Sing the Chorus Again

by Ryan

Arcade Fire won Album of the Year at the Grammys on Sunday night, much to the dismay of music fans who have no idea who they are. As a pretty big fan of the band, I was pleased by the results.

I’m not as much of a “music guy” as it seems liking a band like that implies. The truth of the matter is that when I started listening to Arcade Fire it just made a lot of sense to do so.

I bought Neon Bible, the band’s second album, during the spring semester of my freshman year of college. I heard “No Cars Go” on the radio once or twice and knew “Wake Up” and a few other songs and figured I should give it a shot.

I was a big fan of what I heard, but more than anything I grew attached to that album because it was great to listen to while reading Parable of the Sower, required reading for one of my literature classes. It was post-apocalyptic and weird and that’s sort of what Neon Bible sounds like. It was a perfect match.

Their catalog has expanded since then, and while The Suburbs is an excellent work I’m not so sure I would be an Arcade Fire fan if not for when and where I started listening to them. If not for Octavia Butler’s novel and my ability to read while listening to music, my iPod would be filled with very different songs right now.

The problem is that I can’t relate to “The Suburbs” in the way a lot of people can. Take The Wilderness Downtown, the interactive music video the band launched that uses your childhood home while We Used to Wait plays.

It’s a neat little feature that really gets at the heart of what that album is about, but the problem is that when I type in my address into the box I see the same thing on the screen as I see out my own window. I’ve lived in the same house all my life, on the outskirts of a city that used to be pretty big in its own right. The nostalgia an album like that is hoping for just isn’t there with me, the connection is lost.

But my relationship with the band is different now anyways. I’ve heard their other albums and got involved in their music through a different portal. I’m going to like what they put out anyway because I’m already involved and although they are different now, well, so am I.

A few hours before the Grammys I saw the Sabres lose a home game where they scored six goals and Drew Stafford had half of them. My girlfriend had managed really good seats in the 200s and somehow we went with her brother and Phil from Blue Black & Gold.

We had Flying Bison and hung out after the game and showed up extremely late. It was a very, very different experience at the arena than I’m used to and it was odd to be okay with the Sabres throwing away a point given the outcome of the day itself.

Looking back on my Sunday made me think about why I’m a Sabres fan and what that means about me. When I really connected with the team was just after the lockout, and the emotional height came my senior year of high school. When the Sabres fell short against Carolina it hit me harder than any loss because deep down I knew things would never be the same, both for me and the team itself.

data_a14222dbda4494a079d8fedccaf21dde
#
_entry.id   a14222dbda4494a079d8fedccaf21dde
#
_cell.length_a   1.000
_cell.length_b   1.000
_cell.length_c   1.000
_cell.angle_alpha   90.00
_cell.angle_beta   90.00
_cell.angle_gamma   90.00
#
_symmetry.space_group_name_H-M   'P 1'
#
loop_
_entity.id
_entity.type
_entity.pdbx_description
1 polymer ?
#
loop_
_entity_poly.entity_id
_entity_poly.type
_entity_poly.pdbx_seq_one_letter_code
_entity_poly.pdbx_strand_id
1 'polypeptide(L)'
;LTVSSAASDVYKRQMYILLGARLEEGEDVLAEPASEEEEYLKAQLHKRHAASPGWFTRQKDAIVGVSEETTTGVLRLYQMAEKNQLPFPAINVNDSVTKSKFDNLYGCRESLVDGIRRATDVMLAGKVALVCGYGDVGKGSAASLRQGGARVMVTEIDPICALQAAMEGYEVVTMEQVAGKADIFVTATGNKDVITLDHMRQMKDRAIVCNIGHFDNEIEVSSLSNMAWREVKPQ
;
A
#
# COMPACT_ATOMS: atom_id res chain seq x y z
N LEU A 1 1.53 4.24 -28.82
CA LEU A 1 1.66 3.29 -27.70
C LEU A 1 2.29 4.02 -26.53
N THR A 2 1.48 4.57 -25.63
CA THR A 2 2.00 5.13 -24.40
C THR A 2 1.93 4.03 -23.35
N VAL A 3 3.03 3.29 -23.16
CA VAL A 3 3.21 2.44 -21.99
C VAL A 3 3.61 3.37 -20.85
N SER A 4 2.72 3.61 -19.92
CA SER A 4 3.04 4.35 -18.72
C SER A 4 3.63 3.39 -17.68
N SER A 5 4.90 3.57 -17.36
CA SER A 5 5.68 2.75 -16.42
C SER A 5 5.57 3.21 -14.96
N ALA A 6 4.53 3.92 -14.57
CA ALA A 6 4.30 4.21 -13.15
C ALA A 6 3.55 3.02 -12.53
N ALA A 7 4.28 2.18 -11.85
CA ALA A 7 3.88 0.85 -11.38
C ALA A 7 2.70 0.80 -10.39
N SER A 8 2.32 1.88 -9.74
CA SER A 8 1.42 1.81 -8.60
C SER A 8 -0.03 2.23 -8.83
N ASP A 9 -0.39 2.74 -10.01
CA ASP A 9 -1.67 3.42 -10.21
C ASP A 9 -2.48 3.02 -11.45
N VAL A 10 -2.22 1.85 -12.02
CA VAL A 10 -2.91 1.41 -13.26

Things haven’t been the same since that day, but I suppose that’s an inevitable truth. For as much as I’ve talked about what the current Sabres are missing, sitting in section 208 on Sunday made me realize just how much I have in common with this team. We both are a bit inconsistent and probably need a shake up to really get going. There are certain parts worth saving while others clearly serve no purpose.

But the dead weight is part of the package, part of what makes the whole thing go. Talking to Kevin after the game on Sunday brought about an odd conclusion from an odd day: The Sabres are almost certainly going to make the playoffs.

The way they get there isn’t really known, and maybe it’s a different group of guys that get into the top eight in March but it’s going to happen with this team, isn’t it? Four points out with three games in hand and plenty of time to get Miller right or add a scoring threat to the rotation.

Jeremy White equated the positive vibes about the team to the wind chill, with the “real feel” that the Sabres are in the top eight despite sitting in tenth. That sounds right these days, and after some truly awful stretches this season it seems silly to consider them a sure bet for spring hockey.

This is definitely not the team I grew up with, but maybe that’s just it.

2 Comments

  1. wally

    Hey,
    Also huge fan of the Arcade Fire. Loved that they got the grammy. The reason I love the Suburbs (even though I did feel isolated living in the Suburbs) wasnt so much as nostalgia, but the feel of that particular album. The album set out to be big and sprawly and (almost gawdy), like the suburbs itself and in my mind accomplishes just that. And, like the Sabres I have a hard time being disappointed any of these teams/albums. I did not have huge hopes for the team going into the season (mainly because we just had our 2nd child and I knew from the 1st that I wasn’t going to have alot of time to watch). So, when I get to go to a game, I can take a very take it or leave it approach. For instance, I left the previous Islanders game (the one in which Gerbe scored 2 goals back to back) because there was some loud-mouth in my section and I hear enough yelling at home. However, I stuck around for this one because it was an exciting, fun game to watch. That’s where I am at with music too. It needs to be worth my time to listen to and I feel that the Arcade Fire always makes music worth listening to.

  2. wally

    BTW,

    I used to wait, is definitely my favorite song on the album and although my parents have lived in the house I grew up in for 33 years and will probably die there, I thought the “wilderness” video was pure genius and left myself a message.